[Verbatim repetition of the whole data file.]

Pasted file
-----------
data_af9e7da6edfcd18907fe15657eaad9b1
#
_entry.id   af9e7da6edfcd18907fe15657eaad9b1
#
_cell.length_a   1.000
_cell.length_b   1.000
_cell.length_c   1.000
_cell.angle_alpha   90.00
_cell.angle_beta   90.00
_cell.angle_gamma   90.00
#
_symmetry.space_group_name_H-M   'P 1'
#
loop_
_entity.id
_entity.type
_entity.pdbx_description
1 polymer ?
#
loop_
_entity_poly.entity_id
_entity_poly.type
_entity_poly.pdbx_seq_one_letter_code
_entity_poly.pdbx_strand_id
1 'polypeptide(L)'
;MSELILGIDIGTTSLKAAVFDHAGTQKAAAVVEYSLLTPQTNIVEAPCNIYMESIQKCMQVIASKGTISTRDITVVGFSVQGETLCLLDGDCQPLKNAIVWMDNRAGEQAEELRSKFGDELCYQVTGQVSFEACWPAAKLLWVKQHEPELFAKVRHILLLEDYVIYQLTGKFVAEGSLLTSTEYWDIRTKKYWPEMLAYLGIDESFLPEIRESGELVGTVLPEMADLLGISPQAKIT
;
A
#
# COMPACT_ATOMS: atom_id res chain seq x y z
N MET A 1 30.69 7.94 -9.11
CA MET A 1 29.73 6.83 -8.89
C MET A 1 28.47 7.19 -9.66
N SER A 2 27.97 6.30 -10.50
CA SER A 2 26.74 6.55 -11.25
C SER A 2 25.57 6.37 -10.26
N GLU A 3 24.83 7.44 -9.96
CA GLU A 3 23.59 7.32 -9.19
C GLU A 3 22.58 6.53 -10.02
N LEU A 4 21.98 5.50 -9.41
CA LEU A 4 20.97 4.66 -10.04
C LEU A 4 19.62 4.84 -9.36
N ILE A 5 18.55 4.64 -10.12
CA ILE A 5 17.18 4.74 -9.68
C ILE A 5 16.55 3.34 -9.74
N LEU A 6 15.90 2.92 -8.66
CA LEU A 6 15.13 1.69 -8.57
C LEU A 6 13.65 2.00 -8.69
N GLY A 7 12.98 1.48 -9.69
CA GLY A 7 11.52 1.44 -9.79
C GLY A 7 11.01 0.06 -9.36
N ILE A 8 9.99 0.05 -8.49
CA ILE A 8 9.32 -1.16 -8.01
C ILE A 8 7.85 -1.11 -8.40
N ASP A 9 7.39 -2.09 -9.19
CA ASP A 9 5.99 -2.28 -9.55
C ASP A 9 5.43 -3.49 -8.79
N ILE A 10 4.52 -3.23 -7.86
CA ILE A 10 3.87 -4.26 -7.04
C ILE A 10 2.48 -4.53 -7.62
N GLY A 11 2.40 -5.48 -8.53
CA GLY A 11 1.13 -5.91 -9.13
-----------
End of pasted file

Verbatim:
data_af9e7da6edfcd18907fe15657eaad9b1
#
_entry.id   af9e7da6edfcd18907fe15657eaad9b1
#
_cell.length_a   1.000
_cell.length_b   1.000
_cell.length_c   1.000
_cell.angle_alpha   90.00
_cell.angle_beta   90.00
_cell.angle_gamma   90.00
#
_symmetry.space_group_name_H-M   'P 1'
#
loop_
_entity.id
_entity.type
_entity.pdbx_description
1 polymer ?
#
loop_
_entity_poly.entity_id
_entity_poly.type
_entity_poly.pdbx_seq_one_letter_code
_entity_poly.pdbx_strand_id
1 'polypeptide(L)'
;MSELILGIDIGTTSLKAAVFDHAGTQKAAAVVEYSLLTPQTNIVEAPCNIYMESIQKCMQVIASKGTISTRDITVVGFSVQGETLCLLDGDCQPLKNAIVWMDNRAGEQAEELRSKFGDELCYQVTGQVSFEACWPAAKLLWVKQHEPELFAKVRHILLLEDYVIYQLTGKFVAEGSLLTSTEYWDIRTKKYWPEMLAYLGIDESFLPEIRESGELVGTVLPEMADLLGISPQAKIT
;
A
#
# COMPACT_ATOMS: atom_id res chain seq x y z
N MET A 1 30.69 7.94 -9.11
CA MET A 1 29.73 6.83 -8.89
C MET A 1 28.47 7.19 -9.66
N SER A 2 27.97 6.30 -10.50
CA SER A 2 26.74 6.55 -11.25
C SER A 2 25.57 6.37 -10.26
N GLU A 3 24.83 7.44 -9.96
CA GLU A 3 23.59 7.32 -9.19
C GLU A 3 22.58 6.53 -10.02
N LEU A 4 21.98 5.50 -9.41
CA LEU A 4 20.97 4.66 -10.04
C LEU A 4 19.62 4.84 -9.36
N ILE A 5 18.55 4.64 -10.12
CA ILE A 5 17.18 4.74 -9.68
C ILE A 5 16.55 3.34 -9.74
N LEU A 6 15.90 2.92 -8.66
CA LEU A 6 15.13 1.69 -8.57
C LEU A 6 13.65 2.00 -8.69
N GLY A 7 12.98 1.48 -9.69
CA GLY A 7 11.52 1.44 -9.79
C GLY A 7 11.01 0.06 -9.36
N ILE A 8 9.99 0.05 -8.49
CA ILE A 8 9.32 -1.16 -8.01
C ILE A 8 7.85 -1.11 -8.40
N ASP A 9 7.39 -2.09 -9.19
CA ASP A 9 5.99 -2.28 -9.55
C ASP A 9 5.43 -3.49 -8.79
N ILE A 10 4.52 -3.23 -7.86
CA ILE A 10 3.87 -4.26 -7.04
C ILE A 10 2.48 -4.53 -7.62
N GLY A 11 2.40 -5.48 -8.53
CA GLY A 11 1.13 -5.91 -9.13